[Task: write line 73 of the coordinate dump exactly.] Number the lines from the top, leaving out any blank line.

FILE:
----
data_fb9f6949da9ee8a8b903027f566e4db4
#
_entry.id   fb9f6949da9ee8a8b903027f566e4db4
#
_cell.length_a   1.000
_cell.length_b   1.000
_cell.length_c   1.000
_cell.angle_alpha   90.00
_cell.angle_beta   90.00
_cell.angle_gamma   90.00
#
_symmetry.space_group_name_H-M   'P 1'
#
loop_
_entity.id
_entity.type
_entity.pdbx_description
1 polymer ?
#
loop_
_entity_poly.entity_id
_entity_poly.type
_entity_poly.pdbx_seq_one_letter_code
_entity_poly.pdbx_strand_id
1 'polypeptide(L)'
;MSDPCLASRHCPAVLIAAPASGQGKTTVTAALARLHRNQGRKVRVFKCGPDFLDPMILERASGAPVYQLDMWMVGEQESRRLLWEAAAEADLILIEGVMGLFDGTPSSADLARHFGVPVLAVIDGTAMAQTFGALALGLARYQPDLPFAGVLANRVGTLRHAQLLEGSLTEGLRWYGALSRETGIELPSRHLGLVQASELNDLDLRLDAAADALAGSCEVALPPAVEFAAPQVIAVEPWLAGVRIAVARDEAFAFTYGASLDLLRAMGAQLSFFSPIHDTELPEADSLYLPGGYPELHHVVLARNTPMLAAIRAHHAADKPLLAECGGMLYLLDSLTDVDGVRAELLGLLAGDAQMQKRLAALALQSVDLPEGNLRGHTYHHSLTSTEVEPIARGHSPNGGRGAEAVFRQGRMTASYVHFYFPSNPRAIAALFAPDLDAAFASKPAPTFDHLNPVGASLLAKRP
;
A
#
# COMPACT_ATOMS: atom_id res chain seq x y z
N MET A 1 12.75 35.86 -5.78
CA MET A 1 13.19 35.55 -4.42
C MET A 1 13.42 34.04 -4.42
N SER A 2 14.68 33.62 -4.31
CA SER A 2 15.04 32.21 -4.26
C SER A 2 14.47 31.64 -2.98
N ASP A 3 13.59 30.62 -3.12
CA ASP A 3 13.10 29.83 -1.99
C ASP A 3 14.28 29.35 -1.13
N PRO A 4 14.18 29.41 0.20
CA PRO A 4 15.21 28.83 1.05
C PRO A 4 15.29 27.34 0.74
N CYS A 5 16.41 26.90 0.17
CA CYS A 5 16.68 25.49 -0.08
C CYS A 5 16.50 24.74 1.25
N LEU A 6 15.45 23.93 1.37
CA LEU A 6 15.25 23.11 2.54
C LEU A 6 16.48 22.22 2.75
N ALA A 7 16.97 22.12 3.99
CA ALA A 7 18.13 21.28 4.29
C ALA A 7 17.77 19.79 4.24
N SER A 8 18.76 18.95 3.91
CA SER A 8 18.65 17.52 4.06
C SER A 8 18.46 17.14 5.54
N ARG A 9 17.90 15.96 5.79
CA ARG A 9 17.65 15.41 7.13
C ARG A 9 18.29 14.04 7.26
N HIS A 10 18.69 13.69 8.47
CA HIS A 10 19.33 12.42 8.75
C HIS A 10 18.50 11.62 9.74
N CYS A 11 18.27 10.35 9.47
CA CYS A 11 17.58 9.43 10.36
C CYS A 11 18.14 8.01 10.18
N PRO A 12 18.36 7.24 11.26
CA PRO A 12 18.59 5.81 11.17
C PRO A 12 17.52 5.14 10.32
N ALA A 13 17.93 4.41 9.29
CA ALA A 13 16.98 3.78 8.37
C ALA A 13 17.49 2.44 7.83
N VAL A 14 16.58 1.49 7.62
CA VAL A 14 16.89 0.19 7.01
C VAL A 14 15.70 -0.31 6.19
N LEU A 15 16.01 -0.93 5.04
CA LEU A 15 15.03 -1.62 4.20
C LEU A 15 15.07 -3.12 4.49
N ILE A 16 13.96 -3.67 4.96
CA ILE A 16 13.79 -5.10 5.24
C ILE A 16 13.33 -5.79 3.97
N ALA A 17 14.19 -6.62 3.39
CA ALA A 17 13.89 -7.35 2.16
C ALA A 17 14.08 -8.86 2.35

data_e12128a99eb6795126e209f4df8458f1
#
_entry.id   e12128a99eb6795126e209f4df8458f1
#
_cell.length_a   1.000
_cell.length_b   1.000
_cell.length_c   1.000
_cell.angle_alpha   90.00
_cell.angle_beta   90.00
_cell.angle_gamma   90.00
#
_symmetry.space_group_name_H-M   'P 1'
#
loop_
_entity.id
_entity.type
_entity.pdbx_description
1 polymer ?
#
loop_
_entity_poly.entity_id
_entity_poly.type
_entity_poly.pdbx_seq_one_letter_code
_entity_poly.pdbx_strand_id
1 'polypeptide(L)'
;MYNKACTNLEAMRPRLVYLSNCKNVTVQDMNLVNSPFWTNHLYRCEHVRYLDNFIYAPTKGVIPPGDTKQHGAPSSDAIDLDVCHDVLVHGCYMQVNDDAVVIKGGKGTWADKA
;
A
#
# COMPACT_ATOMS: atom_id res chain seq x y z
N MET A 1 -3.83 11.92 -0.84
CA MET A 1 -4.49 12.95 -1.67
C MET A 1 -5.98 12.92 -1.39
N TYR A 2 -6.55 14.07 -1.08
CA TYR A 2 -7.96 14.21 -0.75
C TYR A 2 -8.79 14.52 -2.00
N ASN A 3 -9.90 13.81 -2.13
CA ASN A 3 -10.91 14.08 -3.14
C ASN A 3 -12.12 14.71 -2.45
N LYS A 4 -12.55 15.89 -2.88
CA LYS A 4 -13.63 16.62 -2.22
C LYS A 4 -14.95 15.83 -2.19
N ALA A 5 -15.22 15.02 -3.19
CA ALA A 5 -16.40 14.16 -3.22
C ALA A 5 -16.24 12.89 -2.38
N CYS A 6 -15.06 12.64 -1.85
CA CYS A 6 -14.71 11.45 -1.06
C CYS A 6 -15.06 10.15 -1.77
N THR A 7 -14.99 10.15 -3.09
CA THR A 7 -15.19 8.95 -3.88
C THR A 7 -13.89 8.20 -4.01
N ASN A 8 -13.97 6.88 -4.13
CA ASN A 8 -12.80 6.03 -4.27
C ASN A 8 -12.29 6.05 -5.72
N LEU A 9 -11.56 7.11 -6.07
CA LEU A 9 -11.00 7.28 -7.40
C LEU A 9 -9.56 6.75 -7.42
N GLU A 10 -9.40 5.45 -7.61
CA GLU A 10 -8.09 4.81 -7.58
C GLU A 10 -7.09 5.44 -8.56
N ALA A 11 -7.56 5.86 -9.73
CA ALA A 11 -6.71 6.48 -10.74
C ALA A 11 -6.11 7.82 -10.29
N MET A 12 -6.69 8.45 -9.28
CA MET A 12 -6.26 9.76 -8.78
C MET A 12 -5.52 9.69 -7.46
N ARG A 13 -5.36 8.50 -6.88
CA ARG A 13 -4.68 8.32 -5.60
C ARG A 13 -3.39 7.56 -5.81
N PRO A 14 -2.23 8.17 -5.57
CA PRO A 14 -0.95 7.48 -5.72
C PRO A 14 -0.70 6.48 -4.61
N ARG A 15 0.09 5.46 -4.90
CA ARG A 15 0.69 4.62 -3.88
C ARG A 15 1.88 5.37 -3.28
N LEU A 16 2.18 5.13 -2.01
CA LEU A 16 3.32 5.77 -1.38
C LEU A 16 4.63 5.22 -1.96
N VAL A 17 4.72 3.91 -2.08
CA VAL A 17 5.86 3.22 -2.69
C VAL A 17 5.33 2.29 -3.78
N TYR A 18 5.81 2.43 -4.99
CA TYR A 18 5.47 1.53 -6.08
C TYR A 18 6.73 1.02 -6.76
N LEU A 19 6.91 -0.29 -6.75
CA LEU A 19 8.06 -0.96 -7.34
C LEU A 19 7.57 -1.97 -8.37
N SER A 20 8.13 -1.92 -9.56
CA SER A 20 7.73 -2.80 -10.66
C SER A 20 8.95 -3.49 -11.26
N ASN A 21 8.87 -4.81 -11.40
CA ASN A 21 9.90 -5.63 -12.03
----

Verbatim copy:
N LEU A 15 16.01 -0.93 5.04